A deeply felt examination of grief.

READ REVIEW

MOM'S SWEATER

A girl struggles to understand her grief in this British import and picture-book debut for artist Perkin.

After a visit to her mother in the hospital comes a life-changing call the next morning: “She’s gone.” There’s a funeral and many condolences. The girl finds herself unable to concentrate and feels detached from the world, her father telling her that it is grief she is experiencing. Perkin writes matter-of-factly about struggling with the loss of a parent. There’s no condescension to child readers; she respects their ability to understand, telling the story with a refreshing candor from the girl’s point of view: “Everyone would say, ‘I’m so sorry.’ But it wasn’t their fault,” the girl muses. Finding one of her mother’s sweaters, which retains her mother’s scent, the girl wears it often. Her sensitive father helps her comprehend the enormity of her feelings with the use of an apt and poignant simile, explaining that her grief is like her mother’s sweater: It stays the same, but she will “eventually grow into it.” There is a fitting plaintiveness to Perkin’s stylized figures—she draws eyes simply with everyone appearing as if they are looking down—but smiles grow as times passes and the girl and her father come to understand their loss. The two are white; the family’s grieving friends include people of color and multiracial families.

A deeply felt examination of grief. (Picture book. 4-10)

Pub Date: April 21, 2020

ISBN: 978-0-8028-5544-2

Page Count: 32

Publisher: Eerdmans

Review Posted Online: Feb. 9, 2020

Kirkus Reviews Issue: March 1, 2020

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Positively refreshing.

HAIR LOVE

A black girl helps her dad learn how to give her the perfect hairstyle for a very special day.

Zuri’s voluminous head of hair “has a mind of its own. It kinks, coils, and curls every which way.” She is pictured asleep with a large Afro framing her face. She is proud of her hair, which she sometimes wears in braids with beads like a princess and other times in pigtail puffs. But today is a special day. She knows Daddy is “worn-out” and probably needs a break, so she lets him sleep in while she looks up hairstyles on a tablet. When Daddy wakes and offers to help, he tries a series of hairstyles that just don’t work. Finally, Zuri grabs some hair supplies and shows him a tutorial. “Watching carefully… / Daddy combed, / parted, oiled, and twisted. / He nailed it!” Zuri is lovely and happy with her freshly done hairstyle, and when Mommy arrives to their “Welcome Home” sign, she loves Zuri’s look too. The digital illustrations feature details that feel just right: Zuri’s thick, textured hair, Daddy’s locs and tattoo, and dark-skinned Mom’s bright headwrap. While it’s unclear where Mommy is returning from (she is dressed casually and has a rolling black suitcase), this authentic depiction of a loving and whole black family broadens the scope of representation.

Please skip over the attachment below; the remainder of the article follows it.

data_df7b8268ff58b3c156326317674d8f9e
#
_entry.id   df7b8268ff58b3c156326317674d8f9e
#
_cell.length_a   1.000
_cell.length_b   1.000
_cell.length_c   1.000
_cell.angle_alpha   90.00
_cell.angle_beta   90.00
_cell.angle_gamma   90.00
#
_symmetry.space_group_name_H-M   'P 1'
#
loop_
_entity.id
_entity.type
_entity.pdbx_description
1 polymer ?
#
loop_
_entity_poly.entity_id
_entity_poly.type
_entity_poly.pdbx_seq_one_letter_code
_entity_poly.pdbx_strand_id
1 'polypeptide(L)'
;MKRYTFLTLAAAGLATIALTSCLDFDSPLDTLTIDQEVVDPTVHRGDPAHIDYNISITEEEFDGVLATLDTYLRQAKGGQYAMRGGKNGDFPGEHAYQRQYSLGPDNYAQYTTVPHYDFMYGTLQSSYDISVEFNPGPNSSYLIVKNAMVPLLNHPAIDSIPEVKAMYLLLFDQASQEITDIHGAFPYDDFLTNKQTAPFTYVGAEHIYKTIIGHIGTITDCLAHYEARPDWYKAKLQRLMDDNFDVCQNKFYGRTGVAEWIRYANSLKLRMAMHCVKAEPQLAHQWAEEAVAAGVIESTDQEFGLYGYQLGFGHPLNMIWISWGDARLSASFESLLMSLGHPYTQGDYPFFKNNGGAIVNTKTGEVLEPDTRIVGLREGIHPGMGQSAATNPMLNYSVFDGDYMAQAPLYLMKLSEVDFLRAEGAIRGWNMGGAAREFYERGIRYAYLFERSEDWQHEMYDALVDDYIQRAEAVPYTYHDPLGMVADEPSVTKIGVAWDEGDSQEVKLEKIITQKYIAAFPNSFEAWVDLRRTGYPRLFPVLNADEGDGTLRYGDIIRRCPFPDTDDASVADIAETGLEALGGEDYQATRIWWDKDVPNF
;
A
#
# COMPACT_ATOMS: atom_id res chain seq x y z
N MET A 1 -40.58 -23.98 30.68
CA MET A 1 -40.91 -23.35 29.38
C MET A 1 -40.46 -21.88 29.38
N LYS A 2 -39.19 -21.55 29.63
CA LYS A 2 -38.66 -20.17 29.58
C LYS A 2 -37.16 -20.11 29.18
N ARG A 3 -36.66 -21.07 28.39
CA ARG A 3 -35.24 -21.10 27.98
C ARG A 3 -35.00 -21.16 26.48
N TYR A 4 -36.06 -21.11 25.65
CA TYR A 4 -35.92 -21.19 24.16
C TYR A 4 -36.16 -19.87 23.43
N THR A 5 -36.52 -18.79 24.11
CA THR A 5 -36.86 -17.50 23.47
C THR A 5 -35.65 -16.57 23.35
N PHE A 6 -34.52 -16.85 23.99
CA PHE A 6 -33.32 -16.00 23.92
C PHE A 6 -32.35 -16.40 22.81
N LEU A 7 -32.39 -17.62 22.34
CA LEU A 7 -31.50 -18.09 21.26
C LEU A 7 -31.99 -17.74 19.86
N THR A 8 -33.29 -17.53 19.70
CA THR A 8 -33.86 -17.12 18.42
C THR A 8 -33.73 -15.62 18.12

Positively refreshing. (Picture book. 4-9)

Pub Date: May 14, 2019

ISBN: 978-0-525-55336-6

Page Count: 32

Publisher: Kokila

Review Posted Online: March 3, 2019

Kirkus Reviews Issue: March 15, 2019

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Should be packaged with an oxygen supply, as it will incontestably elicit uncontrollable gales of giggles.

THE DINKY DONKEY

Even more alliterative hanky-panky from the creators of The Wonky Donkey (2010).

Operating on the principle (valid, here) that anything worth doing is worth overdoing, Smith and Cowley give their wildly popular Wonky Donkey a daughter—who, being “cute and small,” was a “dinky donkey”; having “beautiful long eyelashes” she was in consequence a “blinky dinky donkey”; and so on…and on…and on until the cumulative chorus sails past silly and ludicrous to irresistibly hysterical: “She was a stinky funky plinky-plonky winky-tinky,” etc. The repeating “Hee Haw!” chorus hardly suggests what any audience’s escalating response will be. In the illustrations the daughter sports her parent’s big, shiny eyes and winsome grin while posing in a multicolored mohawk next to a rustic boombox (“She was a punky blinky”), painting her hooves pink, crossing her rear legs to signal a need to pee (“winky-tinky inky-pinky”), demonstrating her smelliness with the help of a histrionic hummingbird, and finally cozying up to her proud, evidently single parent (there’s no sign of another) for a closing cuddle.

Should be packaged with an oxygen supply, as it will incontestably elicit uncontrollable gales of giggles. (Picture book. 4-6)

Pub Date: Nov. 5, 2019

ISBN: 978-1-338-60083-4

Page Count: 24

Publisher: Scholastic

Review Posted Online: Oct. 13, 2019

Kirkus Reviews Issue: Nov. 1, 2019

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